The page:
The principal objects and advantages of the present invention include: providing a multicomponent parasiticidal pellet system; providing a pellet system for immediate as well as sustained delivery of a parasiticide in order to kill both internal and external parasites present on an animal and which may reinfest the animal in the future; providing a pellet system which includes an implanter apparatus for subcutaneously injecting pellets in an animal through the bore of a hypodermic needle which is operably coupled to a pellet magazine and simultaneously introduces separate immediate and extended release parasiticidal pellet doses; providing such a system and method which permits injection of predetermined doses of each of a parasiticide for immediate release and a parasiticide for extended release in a single injection; providing such a system and method which permits subcutaneous injection of both an immediate release parasiticidal dose and an extended release parasiticidal dose; providing such a system and method which permits an operator to selectively inject an extended release parasiticidal dose into the needle; providing such a system and method which permits serial injection of large numbers of animals in a single session; providing such a system and method which may employ a wide range of parasiticidal agents for use in control of infestation; providing such a system and method which is simple and efficient and economical to manufacture, which effectively prevents reinfestation of the animal for a period of up to about 150 days and which is particularly well-adapted for its intended purpose.
Other objects and advantages of this invention will become apparent from the following description taken in conjunction with the accompanying drawings wherein are set forth, by way of illustration and example, certain embodiments of this invention.
The drawings constitute a part of this specification and include exemplary embodiments of the present invention and illustrate various objects and features thereof.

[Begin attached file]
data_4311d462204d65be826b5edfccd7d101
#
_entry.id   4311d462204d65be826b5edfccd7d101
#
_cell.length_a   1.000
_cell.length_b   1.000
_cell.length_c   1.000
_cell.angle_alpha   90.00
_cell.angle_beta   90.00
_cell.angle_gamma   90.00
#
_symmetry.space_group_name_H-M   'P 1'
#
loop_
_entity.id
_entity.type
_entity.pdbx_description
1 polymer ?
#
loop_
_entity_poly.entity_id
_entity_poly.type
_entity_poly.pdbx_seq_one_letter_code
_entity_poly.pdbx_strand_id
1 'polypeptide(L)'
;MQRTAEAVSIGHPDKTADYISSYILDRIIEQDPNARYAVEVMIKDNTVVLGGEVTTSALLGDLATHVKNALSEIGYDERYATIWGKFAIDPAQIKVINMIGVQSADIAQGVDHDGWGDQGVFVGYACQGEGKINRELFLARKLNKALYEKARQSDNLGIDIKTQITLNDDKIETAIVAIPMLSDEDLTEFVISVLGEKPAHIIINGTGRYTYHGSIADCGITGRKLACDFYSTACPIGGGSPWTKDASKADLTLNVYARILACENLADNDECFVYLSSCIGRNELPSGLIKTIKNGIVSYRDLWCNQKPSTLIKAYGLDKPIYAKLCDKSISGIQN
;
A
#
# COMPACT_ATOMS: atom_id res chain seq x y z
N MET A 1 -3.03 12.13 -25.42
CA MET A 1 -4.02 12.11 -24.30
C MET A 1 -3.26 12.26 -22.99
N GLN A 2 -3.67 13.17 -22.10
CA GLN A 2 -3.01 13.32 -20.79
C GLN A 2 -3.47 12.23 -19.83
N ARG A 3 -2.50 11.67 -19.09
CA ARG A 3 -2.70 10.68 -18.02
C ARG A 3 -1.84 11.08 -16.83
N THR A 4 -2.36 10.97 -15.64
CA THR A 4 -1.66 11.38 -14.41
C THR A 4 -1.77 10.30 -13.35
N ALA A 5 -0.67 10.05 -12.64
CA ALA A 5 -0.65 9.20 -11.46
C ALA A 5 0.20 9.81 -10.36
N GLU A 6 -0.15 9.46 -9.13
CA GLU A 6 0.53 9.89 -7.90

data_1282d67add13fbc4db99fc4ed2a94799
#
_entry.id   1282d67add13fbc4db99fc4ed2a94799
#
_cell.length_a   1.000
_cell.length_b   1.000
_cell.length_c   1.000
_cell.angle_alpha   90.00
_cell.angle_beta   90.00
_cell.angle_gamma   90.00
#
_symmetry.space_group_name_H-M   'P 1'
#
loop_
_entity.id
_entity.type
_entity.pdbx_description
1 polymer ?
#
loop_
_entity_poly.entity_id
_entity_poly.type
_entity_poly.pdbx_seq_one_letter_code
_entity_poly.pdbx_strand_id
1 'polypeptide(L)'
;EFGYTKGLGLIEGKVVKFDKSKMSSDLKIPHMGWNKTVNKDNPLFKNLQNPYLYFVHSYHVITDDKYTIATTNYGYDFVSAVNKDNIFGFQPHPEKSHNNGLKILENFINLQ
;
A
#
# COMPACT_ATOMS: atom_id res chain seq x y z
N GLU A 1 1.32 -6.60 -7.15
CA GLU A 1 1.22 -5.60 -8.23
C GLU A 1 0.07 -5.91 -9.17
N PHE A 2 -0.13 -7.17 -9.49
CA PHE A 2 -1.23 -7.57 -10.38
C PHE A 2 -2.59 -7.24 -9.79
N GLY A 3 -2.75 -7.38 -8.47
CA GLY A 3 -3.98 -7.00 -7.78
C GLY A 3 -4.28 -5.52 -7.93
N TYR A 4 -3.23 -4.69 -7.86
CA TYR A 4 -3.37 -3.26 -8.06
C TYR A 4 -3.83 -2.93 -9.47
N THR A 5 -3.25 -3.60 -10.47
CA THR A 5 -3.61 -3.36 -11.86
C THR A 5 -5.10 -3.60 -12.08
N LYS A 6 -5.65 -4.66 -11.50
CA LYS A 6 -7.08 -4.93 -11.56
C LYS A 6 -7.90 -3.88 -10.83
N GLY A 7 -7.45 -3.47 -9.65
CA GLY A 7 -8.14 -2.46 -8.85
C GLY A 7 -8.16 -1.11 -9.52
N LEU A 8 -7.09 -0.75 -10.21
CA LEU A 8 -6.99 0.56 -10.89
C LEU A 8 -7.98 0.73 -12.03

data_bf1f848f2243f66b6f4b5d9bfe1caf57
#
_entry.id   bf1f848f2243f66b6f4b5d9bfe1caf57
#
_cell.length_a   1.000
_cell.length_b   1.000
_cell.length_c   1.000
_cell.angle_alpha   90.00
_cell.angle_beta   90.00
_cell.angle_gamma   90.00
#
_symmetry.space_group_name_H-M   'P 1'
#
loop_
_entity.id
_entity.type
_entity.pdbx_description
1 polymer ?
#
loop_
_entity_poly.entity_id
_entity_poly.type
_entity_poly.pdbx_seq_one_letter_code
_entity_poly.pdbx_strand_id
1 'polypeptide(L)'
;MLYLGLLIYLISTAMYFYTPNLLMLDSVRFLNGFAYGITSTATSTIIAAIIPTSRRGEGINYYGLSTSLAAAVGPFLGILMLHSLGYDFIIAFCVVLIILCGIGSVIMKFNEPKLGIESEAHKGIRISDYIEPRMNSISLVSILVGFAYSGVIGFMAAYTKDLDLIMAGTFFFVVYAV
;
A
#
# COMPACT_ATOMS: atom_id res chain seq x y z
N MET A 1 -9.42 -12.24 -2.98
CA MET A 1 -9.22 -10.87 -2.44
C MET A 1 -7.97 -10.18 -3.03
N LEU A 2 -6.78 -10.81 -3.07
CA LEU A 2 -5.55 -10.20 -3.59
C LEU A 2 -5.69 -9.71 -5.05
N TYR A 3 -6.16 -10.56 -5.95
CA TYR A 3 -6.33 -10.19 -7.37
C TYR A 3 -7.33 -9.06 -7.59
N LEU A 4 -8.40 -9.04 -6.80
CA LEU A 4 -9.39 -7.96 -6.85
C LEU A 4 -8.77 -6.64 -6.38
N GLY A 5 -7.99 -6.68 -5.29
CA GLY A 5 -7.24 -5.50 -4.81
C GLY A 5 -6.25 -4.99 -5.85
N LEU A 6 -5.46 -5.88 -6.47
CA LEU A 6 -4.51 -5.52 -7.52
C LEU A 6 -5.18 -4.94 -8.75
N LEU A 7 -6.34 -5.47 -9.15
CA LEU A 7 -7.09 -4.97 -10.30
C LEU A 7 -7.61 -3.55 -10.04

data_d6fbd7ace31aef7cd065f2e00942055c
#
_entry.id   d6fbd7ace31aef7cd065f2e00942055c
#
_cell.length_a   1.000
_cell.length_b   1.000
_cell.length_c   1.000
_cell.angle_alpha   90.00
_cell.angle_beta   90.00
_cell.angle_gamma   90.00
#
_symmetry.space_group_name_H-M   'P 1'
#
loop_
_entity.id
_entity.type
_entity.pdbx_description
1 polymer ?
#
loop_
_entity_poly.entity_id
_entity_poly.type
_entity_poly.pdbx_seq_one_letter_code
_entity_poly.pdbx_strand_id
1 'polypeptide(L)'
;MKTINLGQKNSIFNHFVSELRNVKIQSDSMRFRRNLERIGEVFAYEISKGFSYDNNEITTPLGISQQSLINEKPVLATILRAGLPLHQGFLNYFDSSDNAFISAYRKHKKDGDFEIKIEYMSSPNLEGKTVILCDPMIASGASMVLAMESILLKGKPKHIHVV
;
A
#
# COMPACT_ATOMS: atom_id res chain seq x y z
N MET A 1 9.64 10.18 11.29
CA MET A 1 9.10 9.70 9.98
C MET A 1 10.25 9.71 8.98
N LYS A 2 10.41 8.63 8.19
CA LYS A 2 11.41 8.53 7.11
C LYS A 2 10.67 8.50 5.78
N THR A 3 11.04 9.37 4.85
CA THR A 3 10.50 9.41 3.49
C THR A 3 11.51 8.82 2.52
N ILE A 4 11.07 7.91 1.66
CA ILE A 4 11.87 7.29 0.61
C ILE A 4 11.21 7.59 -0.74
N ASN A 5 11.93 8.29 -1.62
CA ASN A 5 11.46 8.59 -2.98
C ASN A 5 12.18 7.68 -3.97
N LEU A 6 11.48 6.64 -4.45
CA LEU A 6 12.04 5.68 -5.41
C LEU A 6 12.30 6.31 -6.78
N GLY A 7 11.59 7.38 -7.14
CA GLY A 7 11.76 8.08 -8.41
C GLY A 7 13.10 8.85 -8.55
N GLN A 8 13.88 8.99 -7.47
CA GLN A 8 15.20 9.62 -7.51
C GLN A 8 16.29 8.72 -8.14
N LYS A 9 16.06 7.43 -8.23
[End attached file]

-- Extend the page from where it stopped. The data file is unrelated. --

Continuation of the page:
FIG. 1 is a fragmentary perspective view of a cow, an implanter apparatus in accordance with the present invention, and an apparatus operator.
FIG. 2 is an enlarged, fragmentary cross-sectional view, taken along line 2-2 of FIG. 1, illustrating a hypodermic needle with pellets inside the needle being inserted into an ear of the cow.
FIG. 3 is an enlarged, fragmentary cross sectional view similar to FIG. 2, illustrating subcutaneous placement of a stack of pellets by the implanter into the ear of the cow.
As required, detailed embodiments of the present invention are disclosed herein; however, it is to be understood that the disclosed embodiments are merely exemplary of the invention, which may be embodied in various forms. Therefore, specific structural and functional details disclosed herein are not to be interpreted as limiting, but merely as a basis for the claims and as a representative basis for teaching one skilled in the art to variously employ the present invention in virtually any appropriately detailed structure.
Referring now to the drawing, the reference numeral 10 represents a pellet implantation system in accordance with the invention. The implantation system 10 broadly includes a slide action implanter apparatus 12 which is used to implant solid form bioactive compounds in various formulations, such as immediate release compressed pellets 14 and extended release compressed pellets 16 (FIG. 2) from a magazine strip 18 into an animal 20 through a hypodermic needle 22. The needle 22 is utilized by an operator 24 to create an opening 26 that produces an implant receiving puncture 28 in the animal 20.
A suitable implanter apparatus 12 is illustrated and described in detail in the '797 patent, and generally includes a housing 30 having a finger grip 32 with a trigger assembly 34 pivotally mounted therein. An impeller 36 is slidably mounted within the housing 30 in alignment with an interior bore 38 of the needle 22 and aligned chambers 40 of the loaded pellet magazine strip 18. The needle 22 is used to puncture through skin or hide 42 of an animal's ear 44 at the opening 26, and the trigger 34 is squeezed toward the grip 32 of the housing 30 to initiate injection of the pellets 14 and 16 and so as to cause the impeller 36 to be urged through the magazine chamber 40 and needle bore 38, thereby forcing the pellets 14 and 16 through the bore 38 of needle 22 and into the puncture 28 in the ear 44.
Each magazine strip 18 of the implanter 12 typically contains multiple parallel aligned pellet doses stored in corresponding pellet chambers 40, which are connected by interconnecting webs 46. The chambers 40 are slightly conical in shape and are arranged in a side-by-side parallel relation. The chambers 40 may have internal frictional formations such as beads or posts (not shown) to retain the pellets 14 and 16 therein prior to insertion and which can be easily bypassed by application of pressure to the trigger 34. A plurality of strips 18 can be connected in end-to-end relation to increase the implanting capacity before the implanter 12 requires reloading. When the pellets 14 and 16 in an individual magazine strip 18 are exhausted, the empty strip 18 can be detached from the remaining strips 18 located in the implanter 12 and discarded.